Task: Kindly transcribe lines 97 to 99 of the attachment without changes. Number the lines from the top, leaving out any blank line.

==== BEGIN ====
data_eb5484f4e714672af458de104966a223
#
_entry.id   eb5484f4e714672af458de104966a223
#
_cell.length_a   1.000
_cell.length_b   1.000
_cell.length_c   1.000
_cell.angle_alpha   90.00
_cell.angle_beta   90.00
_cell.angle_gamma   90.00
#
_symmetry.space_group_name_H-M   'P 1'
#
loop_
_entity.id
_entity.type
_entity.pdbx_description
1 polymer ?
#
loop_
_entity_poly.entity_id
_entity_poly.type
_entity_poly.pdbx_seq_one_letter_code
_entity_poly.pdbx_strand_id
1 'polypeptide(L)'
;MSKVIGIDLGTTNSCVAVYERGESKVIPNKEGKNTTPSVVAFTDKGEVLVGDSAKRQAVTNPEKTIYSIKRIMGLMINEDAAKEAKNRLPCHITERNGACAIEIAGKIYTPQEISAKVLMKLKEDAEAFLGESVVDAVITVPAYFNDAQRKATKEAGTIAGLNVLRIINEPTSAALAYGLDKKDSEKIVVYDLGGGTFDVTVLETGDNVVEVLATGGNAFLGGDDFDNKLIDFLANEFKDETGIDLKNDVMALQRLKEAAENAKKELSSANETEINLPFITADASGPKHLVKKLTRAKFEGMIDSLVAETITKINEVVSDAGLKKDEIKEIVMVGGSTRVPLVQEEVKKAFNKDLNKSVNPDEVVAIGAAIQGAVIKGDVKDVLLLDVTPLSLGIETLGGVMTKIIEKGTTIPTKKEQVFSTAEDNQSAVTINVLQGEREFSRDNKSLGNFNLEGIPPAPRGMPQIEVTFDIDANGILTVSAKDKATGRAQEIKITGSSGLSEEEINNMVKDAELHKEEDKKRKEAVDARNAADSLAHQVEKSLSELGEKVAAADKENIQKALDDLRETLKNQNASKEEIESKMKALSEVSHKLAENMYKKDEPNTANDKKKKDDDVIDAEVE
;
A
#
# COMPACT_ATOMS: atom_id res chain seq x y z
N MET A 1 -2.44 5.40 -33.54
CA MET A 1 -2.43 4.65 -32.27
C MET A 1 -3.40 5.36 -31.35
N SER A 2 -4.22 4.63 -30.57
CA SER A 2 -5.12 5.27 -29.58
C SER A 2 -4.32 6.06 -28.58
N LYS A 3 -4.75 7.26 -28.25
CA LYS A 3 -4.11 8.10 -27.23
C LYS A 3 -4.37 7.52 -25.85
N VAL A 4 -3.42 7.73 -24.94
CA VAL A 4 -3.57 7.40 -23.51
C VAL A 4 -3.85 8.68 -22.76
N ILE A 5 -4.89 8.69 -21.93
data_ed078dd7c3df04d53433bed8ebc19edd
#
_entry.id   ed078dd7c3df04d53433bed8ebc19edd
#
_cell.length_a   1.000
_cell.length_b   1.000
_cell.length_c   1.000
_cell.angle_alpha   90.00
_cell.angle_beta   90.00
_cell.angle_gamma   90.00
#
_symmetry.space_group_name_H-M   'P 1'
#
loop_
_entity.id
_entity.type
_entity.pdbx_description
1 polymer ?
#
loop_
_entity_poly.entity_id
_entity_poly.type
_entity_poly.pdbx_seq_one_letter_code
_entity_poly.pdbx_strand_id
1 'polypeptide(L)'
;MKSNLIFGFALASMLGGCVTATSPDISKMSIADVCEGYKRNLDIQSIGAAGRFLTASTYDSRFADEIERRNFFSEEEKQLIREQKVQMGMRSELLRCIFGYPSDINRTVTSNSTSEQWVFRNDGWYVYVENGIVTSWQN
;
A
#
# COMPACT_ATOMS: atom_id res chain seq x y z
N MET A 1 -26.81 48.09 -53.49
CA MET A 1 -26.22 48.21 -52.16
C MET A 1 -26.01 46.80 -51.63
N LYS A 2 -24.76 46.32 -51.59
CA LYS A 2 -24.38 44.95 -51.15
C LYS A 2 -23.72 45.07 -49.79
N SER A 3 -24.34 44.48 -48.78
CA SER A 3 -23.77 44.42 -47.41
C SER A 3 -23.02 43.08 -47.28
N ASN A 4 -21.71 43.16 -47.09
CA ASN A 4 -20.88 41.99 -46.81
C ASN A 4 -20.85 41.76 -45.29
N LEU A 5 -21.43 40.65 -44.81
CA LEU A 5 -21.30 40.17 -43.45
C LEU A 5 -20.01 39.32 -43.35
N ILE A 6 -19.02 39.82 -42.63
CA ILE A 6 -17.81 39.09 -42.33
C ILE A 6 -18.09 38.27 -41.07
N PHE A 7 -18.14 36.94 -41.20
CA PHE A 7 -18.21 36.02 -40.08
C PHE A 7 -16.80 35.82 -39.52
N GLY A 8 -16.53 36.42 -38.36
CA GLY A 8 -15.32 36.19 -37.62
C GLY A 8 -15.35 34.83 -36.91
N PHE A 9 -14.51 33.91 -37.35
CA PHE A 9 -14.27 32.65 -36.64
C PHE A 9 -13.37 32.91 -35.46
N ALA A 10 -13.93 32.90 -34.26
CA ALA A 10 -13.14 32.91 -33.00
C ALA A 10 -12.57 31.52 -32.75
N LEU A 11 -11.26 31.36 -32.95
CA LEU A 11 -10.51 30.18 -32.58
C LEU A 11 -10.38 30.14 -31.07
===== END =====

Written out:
C GLY A 8 -15.35 34.83 -36.91
N PHE A 9 -14.51 33.91 -37.35
CA PHE A 9 -14.27 32.65 -36.64